By: Allan M. Siegel
Researchers from Johns Hopkins have reported findings that evidence of
brain injuries and reparative processes can be seen on brain imaging from
young and recently retired NFL athletes. According to a report published
in JAMA Neurology, the study used PET and MRI technology to visualize
the brains of athletes and compare them to a similar men who did not have
concussions or brain injuries in their past.
Researchers suggest the results of the study show that certain imaging
techniques can be a viable tool for monitoring the brains of NFL players
and other athletes who commonly suffer concussions. By measuring TSPO,
an indicator of brain injury, early on in an athlete’s career, medical
professionals will be able to monitor athletes over time and see if the
brain is capable of repairing itself.
In a previous study from Johns Hopkins, researchers found higher levels
of TSPO in nine former NFL players compared to individuals in the control
group. Because the players were elderly, however, researchers were not
able to determine if the signs of brain injury were also linked to aging
or vascular disease.
In an effort to address the issue, the new study reviewed imaging data
from 12 younger NFL players who were either still playing or recently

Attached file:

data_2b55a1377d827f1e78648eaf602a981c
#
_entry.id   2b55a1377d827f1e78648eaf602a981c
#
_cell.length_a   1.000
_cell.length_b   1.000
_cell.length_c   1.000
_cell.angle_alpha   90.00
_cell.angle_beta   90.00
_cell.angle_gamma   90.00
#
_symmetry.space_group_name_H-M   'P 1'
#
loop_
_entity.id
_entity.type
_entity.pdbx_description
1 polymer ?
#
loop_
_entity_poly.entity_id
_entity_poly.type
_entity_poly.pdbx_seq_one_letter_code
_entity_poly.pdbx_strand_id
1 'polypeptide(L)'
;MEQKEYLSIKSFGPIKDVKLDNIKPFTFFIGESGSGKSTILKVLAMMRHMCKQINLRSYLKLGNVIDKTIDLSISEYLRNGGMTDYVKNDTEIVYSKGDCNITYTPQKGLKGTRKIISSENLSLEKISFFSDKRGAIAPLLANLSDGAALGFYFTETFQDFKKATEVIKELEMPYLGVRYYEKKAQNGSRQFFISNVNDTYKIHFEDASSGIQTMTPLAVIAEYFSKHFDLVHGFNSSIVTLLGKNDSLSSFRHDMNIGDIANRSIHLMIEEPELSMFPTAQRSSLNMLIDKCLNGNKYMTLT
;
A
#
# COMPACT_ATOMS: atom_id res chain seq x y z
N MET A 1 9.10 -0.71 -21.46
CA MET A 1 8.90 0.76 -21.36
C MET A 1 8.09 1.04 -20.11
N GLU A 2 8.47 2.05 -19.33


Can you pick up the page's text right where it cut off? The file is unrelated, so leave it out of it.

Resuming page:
retired. For the control group, researchers matched 11 men without a history
of concussions based on their size and educational similarities.
By using radioactive chemicals that bind to TSPO, researchers were able
to visualize whether there had been a cellular response to brain injury.
In brains without injury, TSPO is found in low levels. Higher levels of
the TSPO biomarker on a PET scan can highlight where injuries and repairs
occur. The study noted higher TSPO radiotracer binding in players compared
to non-players in 8 of 12 brain regions. This includes the hippocampus,
the part of the brain responsible for memory.
The study adds additional research to a rising amount of evidence and studies
that suggest concussions incurred in football and other contact sports
result in increased risks of brain damage and chronic traumatic encephalopathy,
or CTE. In addition to monitoring athletes and informing them of risks,
visualizing brain injuries and reparative processes could aid in testing
prevention methods or treatments that can improve players’ lives.
As a firm with a legacy of advocating for brain injury victims and athletes
across the DC metro area, Chaikin, Sherman, Cammarata & Siegel, P.C.
closely follows the latest developments in brain injury research. This
provides our team with the scientific evidence needed to help others understand
the tremendous impact of traumatic brain injuries, and enables us to ensure
the victims and families we represent get the appropriate treatment and
any future care they may need.